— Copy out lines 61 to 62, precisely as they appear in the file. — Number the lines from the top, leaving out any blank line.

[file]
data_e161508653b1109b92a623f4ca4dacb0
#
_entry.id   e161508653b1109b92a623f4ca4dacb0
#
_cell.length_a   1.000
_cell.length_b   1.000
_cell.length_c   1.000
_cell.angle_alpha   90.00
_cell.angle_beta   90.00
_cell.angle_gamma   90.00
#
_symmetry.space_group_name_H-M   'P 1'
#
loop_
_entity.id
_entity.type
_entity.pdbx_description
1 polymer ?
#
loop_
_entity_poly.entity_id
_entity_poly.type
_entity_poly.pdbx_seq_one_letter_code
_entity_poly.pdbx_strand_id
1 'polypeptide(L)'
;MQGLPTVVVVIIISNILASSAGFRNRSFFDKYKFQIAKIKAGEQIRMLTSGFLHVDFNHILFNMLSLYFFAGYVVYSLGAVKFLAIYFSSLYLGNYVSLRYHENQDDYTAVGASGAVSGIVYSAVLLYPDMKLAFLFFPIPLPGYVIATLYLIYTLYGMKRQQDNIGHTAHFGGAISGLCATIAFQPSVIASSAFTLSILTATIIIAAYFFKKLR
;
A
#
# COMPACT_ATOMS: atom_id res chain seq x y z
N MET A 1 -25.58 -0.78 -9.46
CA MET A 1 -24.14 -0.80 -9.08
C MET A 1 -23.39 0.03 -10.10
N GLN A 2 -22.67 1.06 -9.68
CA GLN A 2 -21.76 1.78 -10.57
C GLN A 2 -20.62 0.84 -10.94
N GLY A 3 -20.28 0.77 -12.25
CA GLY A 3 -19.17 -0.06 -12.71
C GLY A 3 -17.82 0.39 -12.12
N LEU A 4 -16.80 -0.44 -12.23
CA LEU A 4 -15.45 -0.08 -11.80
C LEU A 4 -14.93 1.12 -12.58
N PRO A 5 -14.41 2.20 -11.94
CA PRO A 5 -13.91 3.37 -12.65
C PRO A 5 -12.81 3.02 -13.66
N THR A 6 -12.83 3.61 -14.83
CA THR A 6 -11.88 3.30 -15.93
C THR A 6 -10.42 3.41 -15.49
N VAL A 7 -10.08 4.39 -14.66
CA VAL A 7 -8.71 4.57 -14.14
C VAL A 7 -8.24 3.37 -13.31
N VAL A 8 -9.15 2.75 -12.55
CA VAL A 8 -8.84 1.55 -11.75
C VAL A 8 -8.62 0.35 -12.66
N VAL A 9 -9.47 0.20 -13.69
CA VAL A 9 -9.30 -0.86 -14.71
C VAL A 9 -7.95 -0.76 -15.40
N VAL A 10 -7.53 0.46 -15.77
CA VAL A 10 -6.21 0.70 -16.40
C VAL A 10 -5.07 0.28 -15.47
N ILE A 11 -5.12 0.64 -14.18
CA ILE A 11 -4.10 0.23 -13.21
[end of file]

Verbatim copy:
N ILE A 11 -5.12 0.64 -14.18
CA ILE A 11 -4.10 0.23 -13.21